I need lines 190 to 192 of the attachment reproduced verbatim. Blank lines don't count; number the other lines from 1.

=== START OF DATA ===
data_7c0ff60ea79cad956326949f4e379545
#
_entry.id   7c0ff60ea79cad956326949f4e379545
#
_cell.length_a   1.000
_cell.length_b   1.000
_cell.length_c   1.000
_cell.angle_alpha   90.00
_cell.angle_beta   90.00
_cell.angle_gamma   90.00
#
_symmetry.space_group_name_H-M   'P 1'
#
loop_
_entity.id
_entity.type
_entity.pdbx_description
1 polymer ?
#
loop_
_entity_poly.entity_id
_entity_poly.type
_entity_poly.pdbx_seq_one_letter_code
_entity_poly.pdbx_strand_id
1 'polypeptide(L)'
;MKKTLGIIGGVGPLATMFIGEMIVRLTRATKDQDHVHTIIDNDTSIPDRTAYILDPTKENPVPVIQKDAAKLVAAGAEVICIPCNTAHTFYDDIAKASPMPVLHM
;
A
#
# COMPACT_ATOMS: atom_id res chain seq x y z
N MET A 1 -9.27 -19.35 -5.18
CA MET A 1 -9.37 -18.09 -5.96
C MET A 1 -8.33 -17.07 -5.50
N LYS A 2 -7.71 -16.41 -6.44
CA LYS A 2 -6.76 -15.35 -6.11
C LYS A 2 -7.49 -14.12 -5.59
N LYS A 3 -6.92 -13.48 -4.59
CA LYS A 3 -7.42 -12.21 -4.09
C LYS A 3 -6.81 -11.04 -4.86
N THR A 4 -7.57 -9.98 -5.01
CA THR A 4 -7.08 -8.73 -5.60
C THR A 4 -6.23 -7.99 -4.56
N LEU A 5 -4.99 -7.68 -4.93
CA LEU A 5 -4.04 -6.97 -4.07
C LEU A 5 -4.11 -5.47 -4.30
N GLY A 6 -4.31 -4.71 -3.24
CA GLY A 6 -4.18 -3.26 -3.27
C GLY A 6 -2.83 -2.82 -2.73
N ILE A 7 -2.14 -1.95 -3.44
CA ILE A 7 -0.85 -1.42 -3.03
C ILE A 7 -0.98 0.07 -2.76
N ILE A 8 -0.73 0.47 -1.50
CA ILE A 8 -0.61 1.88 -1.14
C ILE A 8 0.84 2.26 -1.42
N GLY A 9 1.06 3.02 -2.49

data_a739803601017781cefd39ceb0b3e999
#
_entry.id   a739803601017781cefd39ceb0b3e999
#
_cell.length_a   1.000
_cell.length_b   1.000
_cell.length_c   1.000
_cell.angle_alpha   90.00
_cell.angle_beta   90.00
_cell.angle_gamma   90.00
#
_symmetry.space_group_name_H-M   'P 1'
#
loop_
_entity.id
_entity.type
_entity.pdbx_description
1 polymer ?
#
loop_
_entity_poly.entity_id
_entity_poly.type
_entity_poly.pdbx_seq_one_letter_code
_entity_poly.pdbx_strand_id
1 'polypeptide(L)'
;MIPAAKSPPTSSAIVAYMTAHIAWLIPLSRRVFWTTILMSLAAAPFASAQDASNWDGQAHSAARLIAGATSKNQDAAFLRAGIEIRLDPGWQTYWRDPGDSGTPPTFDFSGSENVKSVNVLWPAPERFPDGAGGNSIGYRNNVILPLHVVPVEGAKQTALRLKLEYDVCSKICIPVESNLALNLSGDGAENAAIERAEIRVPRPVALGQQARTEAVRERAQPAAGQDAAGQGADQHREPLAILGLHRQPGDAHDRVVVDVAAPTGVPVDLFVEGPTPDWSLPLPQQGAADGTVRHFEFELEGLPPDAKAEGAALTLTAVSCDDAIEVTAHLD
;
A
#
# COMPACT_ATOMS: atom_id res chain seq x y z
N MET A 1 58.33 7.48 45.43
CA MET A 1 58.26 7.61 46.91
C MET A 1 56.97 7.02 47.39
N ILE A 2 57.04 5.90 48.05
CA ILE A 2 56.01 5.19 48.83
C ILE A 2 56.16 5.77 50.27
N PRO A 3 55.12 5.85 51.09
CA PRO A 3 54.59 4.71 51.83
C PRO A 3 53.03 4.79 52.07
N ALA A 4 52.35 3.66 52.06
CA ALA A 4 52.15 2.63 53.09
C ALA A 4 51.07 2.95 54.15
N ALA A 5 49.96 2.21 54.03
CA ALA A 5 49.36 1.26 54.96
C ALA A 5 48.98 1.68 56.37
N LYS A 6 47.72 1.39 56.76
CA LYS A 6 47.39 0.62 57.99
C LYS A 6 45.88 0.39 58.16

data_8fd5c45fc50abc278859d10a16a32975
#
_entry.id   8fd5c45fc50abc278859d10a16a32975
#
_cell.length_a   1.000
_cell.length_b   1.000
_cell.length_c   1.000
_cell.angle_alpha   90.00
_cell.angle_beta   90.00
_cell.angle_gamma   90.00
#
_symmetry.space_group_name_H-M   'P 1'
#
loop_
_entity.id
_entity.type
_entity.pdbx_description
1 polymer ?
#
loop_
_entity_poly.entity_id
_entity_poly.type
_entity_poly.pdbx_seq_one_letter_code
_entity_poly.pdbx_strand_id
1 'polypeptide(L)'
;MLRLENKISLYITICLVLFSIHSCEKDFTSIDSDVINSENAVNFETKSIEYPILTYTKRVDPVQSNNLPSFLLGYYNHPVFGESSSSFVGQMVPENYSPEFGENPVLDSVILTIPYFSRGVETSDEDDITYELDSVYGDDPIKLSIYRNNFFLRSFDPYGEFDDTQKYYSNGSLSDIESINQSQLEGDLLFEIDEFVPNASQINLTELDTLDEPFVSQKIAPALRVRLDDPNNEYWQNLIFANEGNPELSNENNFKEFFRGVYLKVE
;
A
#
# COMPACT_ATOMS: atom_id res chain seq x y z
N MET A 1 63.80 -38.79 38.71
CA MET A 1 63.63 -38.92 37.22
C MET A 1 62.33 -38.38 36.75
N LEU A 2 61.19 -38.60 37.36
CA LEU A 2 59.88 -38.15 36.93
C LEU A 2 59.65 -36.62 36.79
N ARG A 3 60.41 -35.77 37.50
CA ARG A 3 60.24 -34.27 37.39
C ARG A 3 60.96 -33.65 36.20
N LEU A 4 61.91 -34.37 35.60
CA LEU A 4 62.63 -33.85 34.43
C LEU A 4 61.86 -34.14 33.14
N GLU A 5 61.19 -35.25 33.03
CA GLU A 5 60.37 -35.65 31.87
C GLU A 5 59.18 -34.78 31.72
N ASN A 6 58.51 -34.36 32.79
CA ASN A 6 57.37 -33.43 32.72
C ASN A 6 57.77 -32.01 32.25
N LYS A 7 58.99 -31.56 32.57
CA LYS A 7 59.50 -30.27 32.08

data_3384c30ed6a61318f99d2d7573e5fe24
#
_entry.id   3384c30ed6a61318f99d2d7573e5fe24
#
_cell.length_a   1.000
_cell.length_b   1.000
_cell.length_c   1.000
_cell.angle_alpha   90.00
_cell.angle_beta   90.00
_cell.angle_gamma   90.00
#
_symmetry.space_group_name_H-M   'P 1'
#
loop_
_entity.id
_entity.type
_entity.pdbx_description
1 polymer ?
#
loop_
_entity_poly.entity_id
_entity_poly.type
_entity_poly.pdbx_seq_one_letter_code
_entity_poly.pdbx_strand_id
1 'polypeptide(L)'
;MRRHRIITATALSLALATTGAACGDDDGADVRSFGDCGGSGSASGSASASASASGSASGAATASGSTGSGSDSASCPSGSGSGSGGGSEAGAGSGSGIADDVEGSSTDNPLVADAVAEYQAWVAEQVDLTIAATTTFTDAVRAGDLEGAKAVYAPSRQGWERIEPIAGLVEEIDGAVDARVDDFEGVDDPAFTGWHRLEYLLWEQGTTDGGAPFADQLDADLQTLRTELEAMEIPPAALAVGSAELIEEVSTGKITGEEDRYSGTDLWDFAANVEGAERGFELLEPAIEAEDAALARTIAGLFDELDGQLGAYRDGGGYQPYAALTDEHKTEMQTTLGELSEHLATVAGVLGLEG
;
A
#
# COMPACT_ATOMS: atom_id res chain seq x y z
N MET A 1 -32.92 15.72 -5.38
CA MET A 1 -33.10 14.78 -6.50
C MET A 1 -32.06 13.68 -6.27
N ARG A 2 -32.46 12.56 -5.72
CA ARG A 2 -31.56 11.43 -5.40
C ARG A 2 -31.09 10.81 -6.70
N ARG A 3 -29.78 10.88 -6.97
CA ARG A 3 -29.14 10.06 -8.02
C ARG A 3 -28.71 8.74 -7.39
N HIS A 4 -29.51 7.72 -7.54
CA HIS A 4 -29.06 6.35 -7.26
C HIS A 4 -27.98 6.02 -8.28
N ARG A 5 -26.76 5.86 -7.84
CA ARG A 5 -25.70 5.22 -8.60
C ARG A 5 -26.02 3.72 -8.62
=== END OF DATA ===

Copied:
N ARG A 3 -29.78 10.88 -6.97
CA ARG A 3 -29.14 10.06 -8.02
C ARG A 3 -28.71 8.74 -7.39